"The men - who are they?"
-The women in Mad Max: Fury Road-
"Max. My name is Max. That's my name."
He's not brilliant, prolific Ridley Scott. But he is Australian director George fucking Miller. You have to put the emphasis on fucking because that is the kind of jaw-dropping vehicular action on screen for Mad Max: Fury Road (2015) on full display from the mind of George fucking Miller. Okay, enough profanity. But this is like an electric car lovers nightmare! Those Smart cars wouldn't have a prayer.
Seriously though, the creation of Mad Max and it's associative mythology is nothing short of a masterstroke of pure genius, a brilliant creation that seems to tap into man's fears of the future. The idea of Mad Max, a representation of man facing the unknown, a symbol of survival turned out to be a brilliant moment from the mind of Miller something akin to the creation of the light bulb or the microwave. In film, the idea of Mad Max, born of that beautiful Miller mind, has remained something of an iconic, magical moment that has endured and stood the test of time.
Following three unforgettable films, arguably one of cinema's best trilogies, Mad Max (1979), The Road Warrior (1981) and Mad Max: Beyond Thunderdome (1985), Mad Max, Mel Gibson's embodiment of that character and George Miller went to sleep for a time. *// At age 70 George Miller returns thirty years after Mad Max: Beyond Thunderdome to reawaken the hero firing on all cylinders mentally and physically with more springs in his step than a tricked out Mad Max vehicle.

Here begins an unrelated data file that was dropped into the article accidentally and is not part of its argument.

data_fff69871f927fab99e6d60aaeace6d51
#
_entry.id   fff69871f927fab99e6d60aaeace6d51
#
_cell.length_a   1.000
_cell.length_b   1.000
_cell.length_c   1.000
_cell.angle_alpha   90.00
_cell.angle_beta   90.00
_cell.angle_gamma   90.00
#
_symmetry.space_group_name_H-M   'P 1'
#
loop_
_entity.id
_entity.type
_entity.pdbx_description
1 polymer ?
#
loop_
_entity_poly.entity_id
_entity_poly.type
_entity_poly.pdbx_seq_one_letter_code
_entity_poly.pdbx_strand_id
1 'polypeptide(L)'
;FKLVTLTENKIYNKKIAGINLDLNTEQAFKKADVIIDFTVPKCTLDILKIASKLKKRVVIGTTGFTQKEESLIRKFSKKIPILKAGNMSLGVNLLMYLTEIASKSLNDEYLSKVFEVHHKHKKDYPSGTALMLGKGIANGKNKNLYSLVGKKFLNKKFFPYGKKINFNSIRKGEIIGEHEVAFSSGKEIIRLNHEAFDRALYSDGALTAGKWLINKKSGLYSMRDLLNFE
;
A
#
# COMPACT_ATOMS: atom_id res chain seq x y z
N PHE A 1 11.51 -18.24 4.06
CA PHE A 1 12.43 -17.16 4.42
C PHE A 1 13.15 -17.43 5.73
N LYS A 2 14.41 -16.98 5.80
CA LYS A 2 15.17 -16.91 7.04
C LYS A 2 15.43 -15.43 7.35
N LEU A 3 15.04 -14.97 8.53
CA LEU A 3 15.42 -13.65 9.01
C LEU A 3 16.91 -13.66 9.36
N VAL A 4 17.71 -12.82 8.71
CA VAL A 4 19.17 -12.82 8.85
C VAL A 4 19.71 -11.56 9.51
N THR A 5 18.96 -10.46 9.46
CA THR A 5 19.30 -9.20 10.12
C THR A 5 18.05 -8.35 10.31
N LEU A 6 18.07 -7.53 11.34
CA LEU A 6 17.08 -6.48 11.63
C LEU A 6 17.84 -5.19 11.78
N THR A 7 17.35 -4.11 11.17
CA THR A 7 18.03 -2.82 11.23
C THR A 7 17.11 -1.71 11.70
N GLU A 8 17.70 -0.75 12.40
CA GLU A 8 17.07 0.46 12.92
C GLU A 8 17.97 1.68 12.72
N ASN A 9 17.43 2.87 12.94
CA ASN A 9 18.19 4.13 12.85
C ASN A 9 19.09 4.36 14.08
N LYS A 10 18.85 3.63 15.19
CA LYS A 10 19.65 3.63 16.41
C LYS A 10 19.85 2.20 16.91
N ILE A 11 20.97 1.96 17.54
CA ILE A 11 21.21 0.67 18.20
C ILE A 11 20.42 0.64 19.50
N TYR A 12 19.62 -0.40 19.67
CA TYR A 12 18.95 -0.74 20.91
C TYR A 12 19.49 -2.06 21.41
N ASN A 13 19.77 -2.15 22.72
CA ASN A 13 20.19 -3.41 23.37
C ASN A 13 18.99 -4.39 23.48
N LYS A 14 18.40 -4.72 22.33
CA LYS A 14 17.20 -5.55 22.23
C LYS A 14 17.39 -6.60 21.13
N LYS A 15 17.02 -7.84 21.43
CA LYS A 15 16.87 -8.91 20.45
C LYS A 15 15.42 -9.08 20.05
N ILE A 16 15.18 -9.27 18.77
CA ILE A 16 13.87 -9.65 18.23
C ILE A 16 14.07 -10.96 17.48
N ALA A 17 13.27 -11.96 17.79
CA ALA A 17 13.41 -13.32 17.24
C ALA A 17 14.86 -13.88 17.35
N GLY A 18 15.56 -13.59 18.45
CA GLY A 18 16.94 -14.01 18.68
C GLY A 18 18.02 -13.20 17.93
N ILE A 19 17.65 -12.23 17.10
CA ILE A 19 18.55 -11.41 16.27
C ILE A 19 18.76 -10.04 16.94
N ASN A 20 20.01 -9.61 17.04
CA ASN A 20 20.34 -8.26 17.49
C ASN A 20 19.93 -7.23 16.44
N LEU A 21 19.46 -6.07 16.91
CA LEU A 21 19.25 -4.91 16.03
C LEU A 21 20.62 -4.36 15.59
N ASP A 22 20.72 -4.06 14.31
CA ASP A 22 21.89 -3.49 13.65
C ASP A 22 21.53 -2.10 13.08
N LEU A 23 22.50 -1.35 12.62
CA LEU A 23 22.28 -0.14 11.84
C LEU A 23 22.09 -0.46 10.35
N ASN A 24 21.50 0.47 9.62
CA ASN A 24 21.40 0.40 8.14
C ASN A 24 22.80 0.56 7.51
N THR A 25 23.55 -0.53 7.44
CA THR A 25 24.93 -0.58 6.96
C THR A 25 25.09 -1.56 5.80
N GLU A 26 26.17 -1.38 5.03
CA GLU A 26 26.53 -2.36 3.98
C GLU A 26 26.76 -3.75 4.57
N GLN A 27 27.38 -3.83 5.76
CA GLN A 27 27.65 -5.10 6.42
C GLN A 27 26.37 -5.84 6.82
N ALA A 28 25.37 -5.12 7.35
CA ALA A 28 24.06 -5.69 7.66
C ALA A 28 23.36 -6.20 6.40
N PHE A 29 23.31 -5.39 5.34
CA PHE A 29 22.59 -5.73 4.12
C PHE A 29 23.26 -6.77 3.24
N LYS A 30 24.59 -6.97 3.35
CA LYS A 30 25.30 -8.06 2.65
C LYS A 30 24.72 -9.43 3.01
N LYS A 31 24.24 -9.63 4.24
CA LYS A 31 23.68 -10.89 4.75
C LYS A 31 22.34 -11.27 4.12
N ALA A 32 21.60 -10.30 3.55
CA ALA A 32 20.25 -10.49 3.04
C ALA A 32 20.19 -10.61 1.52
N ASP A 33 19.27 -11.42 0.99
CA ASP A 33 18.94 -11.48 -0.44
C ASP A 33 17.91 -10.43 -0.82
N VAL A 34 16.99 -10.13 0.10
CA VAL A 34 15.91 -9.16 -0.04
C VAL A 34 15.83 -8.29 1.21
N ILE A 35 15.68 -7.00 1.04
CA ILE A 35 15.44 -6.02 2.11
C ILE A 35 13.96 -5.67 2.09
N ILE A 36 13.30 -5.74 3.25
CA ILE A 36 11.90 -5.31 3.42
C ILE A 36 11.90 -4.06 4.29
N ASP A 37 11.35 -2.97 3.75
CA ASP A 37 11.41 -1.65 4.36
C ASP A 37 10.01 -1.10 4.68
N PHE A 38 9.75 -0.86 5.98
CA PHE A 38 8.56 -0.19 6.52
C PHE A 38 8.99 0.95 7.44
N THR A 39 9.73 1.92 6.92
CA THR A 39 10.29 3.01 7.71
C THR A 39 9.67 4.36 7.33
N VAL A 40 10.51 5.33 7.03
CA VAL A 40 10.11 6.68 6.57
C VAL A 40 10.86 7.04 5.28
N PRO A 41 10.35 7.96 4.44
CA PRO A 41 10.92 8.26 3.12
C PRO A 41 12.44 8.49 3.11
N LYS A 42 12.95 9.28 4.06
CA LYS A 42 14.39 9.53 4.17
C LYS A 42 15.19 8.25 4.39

How do men like George Miller and Ridley Scott do it? These geniuses have more piss and vinegar than a lazy teenager.
Who knew Mad Max would become the legend it is today? Who knew this franchise would be the powerhouse it remains? It's living proof that vision and passion matter.
Miller has had an interesting career. It certainly lacks the abundance of classic films that have been left in the wake of someone like Ridley Scott, yet Miller's Mad Max series remains as fertile, energized and vital as anything made by Scott. The series ranks up there with the likes of Alien. Miller has just made his mark with one visionary character and universe, but what a character he is and what a world it is.
Apart from Babe (1995) and Happy Feet (2006), two fine films, Miller notably directed the recreated segment, Nightmare At 20,000 Feet, for Twilight Zone: The Movie (1983). He directed The Witches Of Eastwick (1987). He was a producer on two excellent films, The Year My Voice Broke (1987; Noah Taylor's breakout) and Dead Calm (1989). But generally speaking, and while I adore the film Babe, can you believe the man behind Mad Max is the same man who directed two films about a pig and a penguin? Four if you include the sequels? I mean it's just bloody stunning and phenomenal really.
My hero worship for Miller will end here.
What about the film? What were my overall impressions? Mad Max: Fury Road, to use a clichéd expression, is not your daddy's Mad Max. It's really not. I was there. Nevertheless, it's still amazing and spectacular, high octane, rip-roaring apocalyptic road stuff of the tallest order, maybe even more than the originals in that way. But Mad Max: Fury Road felt a little different to me. And that can be a fine thing. It was clearly a new Mad Max for a new generation and one that fully embraces its female population in that group.